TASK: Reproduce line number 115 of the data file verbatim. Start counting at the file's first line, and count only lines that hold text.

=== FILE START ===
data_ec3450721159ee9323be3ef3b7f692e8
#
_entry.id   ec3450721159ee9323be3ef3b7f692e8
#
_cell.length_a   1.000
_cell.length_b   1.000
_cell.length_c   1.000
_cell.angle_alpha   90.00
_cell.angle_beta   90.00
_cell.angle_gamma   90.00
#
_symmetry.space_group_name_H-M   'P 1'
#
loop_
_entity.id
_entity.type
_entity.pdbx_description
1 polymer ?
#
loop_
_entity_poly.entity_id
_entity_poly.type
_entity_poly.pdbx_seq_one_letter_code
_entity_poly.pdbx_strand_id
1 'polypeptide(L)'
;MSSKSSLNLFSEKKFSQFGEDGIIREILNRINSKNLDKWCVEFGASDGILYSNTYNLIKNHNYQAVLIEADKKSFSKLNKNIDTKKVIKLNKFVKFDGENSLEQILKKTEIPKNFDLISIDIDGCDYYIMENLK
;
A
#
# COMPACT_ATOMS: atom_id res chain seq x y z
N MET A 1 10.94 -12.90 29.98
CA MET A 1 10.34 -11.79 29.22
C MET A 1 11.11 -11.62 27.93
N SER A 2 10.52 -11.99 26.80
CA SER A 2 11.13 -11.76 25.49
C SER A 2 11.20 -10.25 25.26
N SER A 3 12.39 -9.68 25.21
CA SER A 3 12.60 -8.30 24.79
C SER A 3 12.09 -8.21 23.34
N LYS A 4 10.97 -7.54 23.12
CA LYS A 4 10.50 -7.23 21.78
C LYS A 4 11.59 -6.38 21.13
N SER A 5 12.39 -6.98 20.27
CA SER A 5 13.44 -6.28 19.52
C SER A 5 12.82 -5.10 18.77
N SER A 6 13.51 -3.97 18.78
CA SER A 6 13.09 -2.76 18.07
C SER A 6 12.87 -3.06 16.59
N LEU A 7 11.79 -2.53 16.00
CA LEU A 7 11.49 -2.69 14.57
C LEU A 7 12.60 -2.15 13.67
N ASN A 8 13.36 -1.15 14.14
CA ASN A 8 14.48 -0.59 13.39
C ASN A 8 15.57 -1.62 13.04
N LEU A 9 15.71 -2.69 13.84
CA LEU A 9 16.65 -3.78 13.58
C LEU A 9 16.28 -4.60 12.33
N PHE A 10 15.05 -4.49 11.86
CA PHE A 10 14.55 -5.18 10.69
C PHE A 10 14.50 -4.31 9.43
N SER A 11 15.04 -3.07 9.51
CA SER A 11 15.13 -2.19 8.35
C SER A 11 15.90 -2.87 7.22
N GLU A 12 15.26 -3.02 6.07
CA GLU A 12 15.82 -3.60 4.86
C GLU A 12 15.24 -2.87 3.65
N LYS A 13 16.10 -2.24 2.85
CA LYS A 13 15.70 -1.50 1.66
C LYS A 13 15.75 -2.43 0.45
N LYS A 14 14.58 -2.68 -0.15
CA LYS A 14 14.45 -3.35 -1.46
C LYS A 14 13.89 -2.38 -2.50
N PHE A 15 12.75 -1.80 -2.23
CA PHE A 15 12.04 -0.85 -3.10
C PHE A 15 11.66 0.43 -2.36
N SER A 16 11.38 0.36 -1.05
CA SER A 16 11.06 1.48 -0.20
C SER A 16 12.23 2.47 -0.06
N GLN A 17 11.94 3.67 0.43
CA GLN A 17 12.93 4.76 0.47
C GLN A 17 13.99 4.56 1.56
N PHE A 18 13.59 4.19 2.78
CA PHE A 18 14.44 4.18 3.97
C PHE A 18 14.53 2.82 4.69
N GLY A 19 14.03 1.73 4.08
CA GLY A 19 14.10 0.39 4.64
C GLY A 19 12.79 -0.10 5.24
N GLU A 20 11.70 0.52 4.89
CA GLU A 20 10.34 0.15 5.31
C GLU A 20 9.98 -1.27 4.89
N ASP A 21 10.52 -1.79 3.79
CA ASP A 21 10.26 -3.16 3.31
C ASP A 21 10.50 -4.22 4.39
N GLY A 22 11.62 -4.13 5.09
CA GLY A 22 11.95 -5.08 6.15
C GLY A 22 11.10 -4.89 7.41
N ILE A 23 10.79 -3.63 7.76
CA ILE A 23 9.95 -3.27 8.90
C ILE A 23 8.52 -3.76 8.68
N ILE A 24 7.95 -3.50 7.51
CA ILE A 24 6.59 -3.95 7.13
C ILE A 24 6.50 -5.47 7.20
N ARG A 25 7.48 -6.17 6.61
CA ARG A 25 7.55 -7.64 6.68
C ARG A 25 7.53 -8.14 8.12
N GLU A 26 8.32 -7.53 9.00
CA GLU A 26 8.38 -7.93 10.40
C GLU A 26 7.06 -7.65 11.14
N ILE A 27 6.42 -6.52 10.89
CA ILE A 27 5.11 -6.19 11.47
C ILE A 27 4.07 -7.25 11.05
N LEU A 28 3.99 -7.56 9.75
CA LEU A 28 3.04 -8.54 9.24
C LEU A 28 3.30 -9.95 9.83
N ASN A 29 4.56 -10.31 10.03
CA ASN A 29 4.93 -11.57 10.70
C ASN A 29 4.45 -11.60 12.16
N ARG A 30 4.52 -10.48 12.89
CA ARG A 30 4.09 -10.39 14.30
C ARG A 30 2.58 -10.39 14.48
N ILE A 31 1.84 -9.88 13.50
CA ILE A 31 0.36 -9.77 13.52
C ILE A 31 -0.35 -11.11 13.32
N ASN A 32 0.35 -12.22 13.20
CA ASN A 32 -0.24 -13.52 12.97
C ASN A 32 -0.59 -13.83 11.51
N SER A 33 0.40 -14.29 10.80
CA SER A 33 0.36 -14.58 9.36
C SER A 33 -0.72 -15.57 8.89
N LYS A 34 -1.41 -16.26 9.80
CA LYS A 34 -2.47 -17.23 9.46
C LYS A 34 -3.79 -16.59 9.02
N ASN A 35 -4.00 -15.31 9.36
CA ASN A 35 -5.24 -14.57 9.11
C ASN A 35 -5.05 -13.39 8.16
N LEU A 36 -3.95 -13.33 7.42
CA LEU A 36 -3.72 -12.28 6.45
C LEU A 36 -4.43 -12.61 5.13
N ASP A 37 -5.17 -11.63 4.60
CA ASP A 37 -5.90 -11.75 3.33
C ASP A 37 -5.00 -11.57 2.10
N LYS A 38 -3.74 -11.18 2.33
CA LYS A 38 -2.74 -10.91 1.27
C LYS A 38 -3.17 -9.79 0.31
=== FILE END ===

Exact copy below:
N ASN A 29 4.56 -10.31 10.03